God is our Heavenly Parent. He loves us. He started that love story from before the foundations of the Earth! He loved us while we were yet sinners! He does “give Grace.” But nothing we’re doing “gets” it for us. Sure, sure, we do things for God. God invites us to participate in His kingdom. But those efforts don’t get us more Grace. 🙂 Just like when my sons open the car door for me, it doesn’t get them more of my love.

        Berg does use the term “turn the faucet” of Grace on. Put it in a parental metaphor. Do our kids “turn on the faucet” of our love? If that’s how you would describe it, then you’re describing an abusive relationship.

        And this quotation. Put it in a parental relationship. Or a marriage relationship. Or any relationship:

        “if you wanna go down My path, I will give you all the grace you need. But if you wanna go down your path, I’ll let you go down that path. I will take away all the desire to do My will. I will take away all the power to do my will. And furthermore, while you’re going down that path, I’m gonna shoot at you! I will give grace only to the humble. The one who says ‘God can be God in my life!'”

        If a parent says to his child, “go ahead and leave. But while you’re going down that wrong path, I’m going to shoot at you!” would that be okay? Of course not! That’s terrible. That’s a terrible parent who would say that. The worst kind of parent.

        And God’s not a terrible parent! He wouldn’t do this or say this!

        I agree with you that God’s Word matters. That’s why we’re having this discussion that lasts over . . . what now? 8 years? Wow! Yes, God’s Word matters. And the mishandling of God’s Word is very serious. And when Jim Berg preaches God as an Abusive Parent, I object. We all should. Because that’s not True. And it’s not Biblical.

        1. I appreciate the perspective that compares grace with love. For God so loved the world … The ultimate demonstration of grace. Your example of parental love is particularly poignant and apropos. The father loves. The child may reject that love. Again, let neither of us fall into the either/or trap. The child can avail himself of the father’s love, or he can push it aside. Yo can’t force love upon anyone, can you?

          God gives grace to the humble. That’s only half of the precept. He resists the proud. I, for one, have many scars to prove that a loving God will indeed oppose me, withdraw favor, cause me to stumble. Maybe “shoot at me” was too harsh, and poorly stated. But to ignore the precepts taught in James 4:6 is foolhardy.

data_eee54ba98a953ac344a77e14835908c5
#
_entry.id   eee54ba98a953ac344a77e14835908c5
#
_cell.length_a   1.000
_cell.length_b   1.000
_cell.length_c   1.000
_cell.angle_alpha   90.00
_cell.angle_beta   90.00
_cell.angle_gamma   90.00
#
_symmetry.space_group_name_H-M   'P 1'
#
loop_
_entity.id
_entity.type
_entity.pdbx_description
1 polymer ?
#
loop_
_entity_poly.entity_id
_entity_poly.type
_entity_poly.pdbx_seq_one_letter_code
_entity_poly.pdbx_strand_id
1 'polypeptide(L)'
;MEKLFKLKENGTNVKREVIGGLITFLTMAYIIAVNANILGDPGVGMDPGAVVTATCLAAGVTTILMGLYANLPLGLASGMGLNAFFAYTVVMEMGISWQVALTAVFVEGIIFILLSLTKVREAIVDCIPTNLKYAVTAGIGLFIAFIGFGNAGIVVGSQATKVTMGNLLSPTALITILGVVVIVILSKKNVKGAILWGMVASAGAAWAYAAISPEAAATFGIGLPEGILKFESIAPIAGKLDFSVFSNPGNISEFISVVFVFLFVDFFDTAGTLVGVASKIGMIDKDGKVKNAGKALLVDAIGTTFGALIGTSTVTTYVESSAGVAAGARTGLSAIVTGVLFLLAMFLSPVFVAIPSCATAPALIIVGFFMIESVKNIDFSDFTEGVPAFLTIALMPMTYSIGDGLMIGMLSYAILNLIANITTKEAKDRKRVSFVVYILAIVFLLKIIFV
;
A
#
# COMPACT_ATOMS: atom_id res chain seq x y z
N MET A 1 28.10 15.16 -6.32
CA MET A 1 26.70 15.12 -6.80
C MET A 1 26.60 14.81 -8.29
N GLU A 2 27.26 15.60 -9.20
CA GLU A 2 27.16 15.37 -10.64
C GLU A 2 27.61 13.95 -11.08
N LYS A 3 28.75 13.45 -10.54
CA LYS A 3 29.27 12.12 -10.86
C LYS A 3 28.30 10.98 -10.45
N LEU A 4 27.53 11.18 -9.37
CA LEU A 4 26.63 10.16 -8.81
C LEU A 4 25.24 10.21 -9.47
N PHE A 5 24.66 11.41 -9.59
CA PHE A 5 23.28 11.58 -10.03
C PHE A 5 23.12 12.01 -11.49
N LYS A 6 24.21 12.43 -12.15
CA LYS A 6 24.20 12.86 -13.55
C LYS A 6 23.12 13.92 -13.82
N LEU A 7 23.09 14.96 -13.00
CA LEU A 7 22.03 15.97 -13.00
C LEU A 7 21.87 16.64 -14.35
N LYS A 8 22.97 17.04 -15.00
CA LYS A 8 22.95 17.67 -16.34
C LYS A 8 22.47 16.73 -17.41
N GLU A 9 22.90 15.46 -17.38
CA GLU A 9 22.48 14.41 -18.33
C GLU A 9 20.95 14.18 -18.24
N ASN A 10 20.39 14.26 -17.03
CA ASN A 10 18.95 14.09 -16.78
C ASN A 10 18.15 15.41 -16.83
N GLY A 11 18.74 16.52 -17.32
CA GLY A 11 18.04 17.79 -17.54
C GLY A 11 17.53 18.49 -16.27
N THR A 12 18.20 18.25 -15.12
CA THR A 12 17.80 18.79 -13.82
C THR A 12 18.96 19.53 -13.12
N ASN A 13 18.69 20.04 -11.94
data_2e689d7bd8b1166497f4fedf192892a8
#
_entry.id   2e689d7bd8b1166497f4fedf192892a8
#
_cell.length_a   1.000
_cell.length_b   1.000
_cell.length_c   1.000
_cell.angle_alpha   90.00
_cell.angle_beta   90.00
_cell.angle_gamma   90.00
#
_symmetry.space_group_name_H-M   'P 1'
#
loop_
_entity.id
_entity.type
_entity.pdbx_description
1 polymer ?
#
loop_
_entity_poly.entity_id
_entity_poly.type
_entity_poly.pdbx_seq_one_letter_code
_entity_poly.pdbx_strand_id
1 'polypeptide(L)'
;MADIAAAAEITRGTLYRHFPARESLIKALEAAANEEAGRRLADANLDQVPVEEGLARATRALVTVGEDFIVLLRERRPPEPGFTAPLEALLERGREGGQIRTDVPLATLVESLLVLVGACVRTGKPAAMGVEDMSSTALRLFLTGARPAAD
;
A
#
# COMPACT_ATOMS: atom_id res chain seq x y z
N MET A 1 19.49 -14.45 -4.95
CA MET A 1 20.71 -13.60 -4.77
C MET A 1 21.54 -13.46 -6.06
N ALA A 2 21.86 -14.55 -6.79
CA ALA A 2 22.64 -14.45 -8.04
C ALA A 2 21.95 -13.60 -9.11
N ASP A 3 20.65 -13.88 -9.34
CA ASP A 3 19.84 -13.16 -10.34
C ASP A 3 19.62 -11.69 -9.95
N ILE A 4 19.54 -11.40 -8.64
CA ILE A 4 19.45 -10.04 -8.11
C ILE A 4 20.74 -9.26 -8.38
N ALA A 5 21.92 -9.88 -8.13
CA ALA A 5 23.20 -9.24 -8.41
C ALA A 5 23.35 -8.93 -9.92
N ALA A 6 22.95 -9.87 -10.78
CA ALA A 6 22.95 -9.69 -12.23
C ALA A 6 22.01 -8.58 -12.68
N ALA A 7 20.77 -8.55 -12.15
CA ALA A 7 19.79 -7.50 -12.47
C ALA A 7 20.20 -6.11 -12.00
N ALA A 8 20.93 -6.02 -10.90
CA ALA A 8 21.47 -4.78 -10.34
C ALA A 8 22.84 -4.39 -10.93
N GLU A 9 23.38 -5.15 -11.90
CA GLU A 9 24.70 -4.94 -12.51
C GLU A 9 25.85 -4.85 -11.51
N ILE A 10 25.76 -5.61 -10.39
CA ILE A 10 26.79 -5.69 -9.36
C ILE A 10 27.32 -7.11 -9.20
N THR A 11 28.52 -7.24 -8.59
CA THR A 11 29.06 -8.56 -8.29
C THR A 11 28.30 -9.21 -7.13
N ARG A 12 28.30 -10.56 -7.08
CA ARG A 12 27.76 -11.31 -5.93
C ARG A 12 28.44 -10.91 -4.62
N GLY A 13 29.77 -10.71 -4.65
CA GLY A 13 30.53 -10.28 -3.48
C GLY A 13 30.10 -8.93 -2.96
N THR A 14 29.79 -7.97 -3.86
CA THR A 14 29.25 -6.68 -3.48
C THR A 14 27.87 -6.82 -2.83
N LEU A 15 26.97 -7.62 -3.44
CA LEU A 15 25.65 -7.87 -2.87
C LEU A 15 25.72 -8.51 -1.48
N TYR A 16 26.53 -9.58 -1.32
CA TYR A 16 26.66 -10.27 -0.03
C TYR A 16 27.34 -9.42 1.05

Yes, God is a good and loving “parent.” He chastens, he spanks, he strives. That is also an expression of grace and love. It seems grievous for a time, and not like love or grace. But it is. It’s not either or. I’m not telling you anything you don’t know. Perhaps the better anology is that we have the ability to turn off the faucet of God’s grace in our lives. To deny that is just self delusion. But I can “arise and go to my father.” In my father’s house is bread enough and to spare.

  21. And we can also talk about the incorrect definition of Grace that Jim Berg uses. Most of the fundamentalists of his ilk use this definition — Gothard, Pettit.

    It’s Grace as Power. They regularly define Grace as a kind of vitamin pill that helps you get stuff done. Berg does this all the time, stating that the reason he gets so much stuff done is because of God’s Grace.

    That’s a very extra-biblical take on what Grace is. Grace isn’t the thing that helps you get stuff done. Grace is that the Thing you need most is already done and planned and all yours. Grace might tell you to stop getting stuff done.

    Grace is Love. It’s the same. It’s seeing beauty in ugly things. It’s Babette making an irrationally opulent feast for Amish-like prudes. It’s washing dirty feet with perfume. It’s loving the world to its inner beauty.


  22. Why am I still awaiting moderation, Camille? Are cogent rebuttals not allowed?